Quality of Building Materials Quality of building materials is considered to be adequate per the requirements of national codes and standards (an estimate). TRUE
Quality of Workmanship Quality of workmanship (based on visual inspection of a few typical buildings) is considered to be good (per local construction standards). TRUE
Maintenance Buildings of this type are generally well maintained and there are no visible signs of deterioration of building elements (concrete, steel, timber). TRUE

Additional comments on structural and architectural features for seismic resistance:


Building Irregularities

Vertical irregularities typically found in this construction type: Torsion eccentricity

Horizontal irregularities typically found in this construction type: Short column

Seismic deficiency in walls:

Earthquake-resilient features in walls:

Seismic deficiency in frames:

Earthquake-resilient features in frame:

Seismic deficiency in roof and floors:

Earthquake resilient features in roof and floors:

Seismic deficiency in foundation:

Earthquake-resilient features in foundation:

Seismic deficiency in other:

Earthquake-resilient features in other:


Seismic Vulnerability Rating

For information about how seismic vulnerability ratings were selected see the Seismic Vulnerability Guidelines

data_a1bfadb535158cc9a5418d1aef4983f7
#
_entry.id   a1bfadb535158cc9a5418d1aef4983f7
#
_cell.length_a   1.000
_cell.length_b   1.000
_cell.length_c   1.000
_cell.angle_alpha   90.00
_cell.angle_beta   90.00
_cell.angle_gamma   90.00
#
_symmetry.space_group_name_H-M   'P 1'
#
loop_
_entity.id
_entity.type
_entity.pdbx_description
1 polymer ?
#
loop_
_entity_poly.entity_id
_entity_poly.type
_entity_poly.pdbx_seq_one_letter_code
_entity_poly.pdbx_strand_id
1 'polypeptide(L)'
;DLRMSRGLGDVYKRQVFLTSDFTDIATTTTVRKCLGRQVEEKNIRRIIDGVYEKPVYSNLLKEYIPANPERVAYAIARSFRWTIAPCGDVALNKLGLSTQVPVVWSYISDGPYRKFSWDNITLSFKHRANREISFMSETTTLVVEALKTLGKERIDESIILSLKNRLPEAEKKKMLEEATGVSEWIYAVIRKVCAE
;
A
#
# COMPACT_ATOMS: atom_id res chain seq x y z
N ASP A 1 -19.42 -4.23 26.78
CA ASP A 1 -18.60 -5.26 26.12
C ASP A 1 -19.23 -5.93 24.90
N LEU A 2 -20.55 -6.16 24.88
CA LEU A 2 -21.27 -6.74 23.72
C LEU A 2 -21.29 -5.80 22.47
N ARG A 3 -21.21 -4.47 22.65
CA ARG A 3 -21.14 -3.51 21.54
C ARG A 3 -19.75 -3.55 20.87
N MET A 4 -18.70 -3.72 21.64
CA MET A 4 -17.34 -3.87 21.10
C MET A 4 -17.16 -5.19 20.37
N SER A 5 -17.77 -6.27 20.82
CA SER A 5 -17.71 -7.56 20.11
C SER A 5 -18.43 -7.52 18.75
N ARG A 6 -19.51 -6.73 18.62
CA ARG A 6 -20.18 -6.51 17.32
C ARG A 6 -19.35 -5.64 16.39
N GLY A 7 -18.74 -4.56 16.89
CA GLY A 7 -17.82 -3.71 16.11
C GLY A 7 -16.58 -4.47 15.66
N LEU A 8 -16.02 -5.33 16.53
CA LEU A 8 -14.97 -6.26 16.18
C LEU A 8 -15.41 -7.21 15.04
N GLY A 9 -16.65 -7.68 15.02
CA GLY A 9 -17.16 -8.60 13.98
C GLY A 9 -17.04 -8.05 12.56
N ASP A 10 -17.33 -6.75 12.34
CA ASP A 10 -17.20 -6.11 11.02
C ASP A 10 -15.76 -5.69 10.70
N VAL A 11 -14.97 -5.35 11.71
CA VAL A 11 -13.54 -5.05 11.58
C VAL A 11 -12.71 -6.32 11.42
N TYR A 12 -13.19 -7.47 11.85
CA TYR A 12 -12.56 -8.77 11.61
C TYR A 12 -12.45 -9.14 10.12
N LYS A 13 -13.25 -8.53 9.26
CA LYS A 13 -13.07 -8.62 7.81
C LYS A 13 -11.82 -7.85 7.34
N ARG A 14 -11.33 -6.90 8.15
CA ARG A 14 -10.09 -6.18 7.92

High vulnerabilty Medium vulnerability Low vulnerability
A B C D E F
Seismic vulnerability class l- l- l- l- l- l-

Additional comments:

Additional comments section 5:


6. Retrofit Information

Description of Seismic Strengthening Provisions

Structural Deficiency Seismic Strengthening

Additional comments on seismic strengthening provisions:

Has seismic strengthening described in the above table been performed?

Was the work done as a mitigation effort on an undamaged building or as a repair following earthquake damages?

Was the construction inspected in the same manner as new construction?

Who performed the construction: a contractor or owner/user? Was an architect or engineer involved?

What has been the performance of retrofitted buildings of this type in subsequent earthquakes?

Additional comments section 6:


7. References

Authors

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Reviewers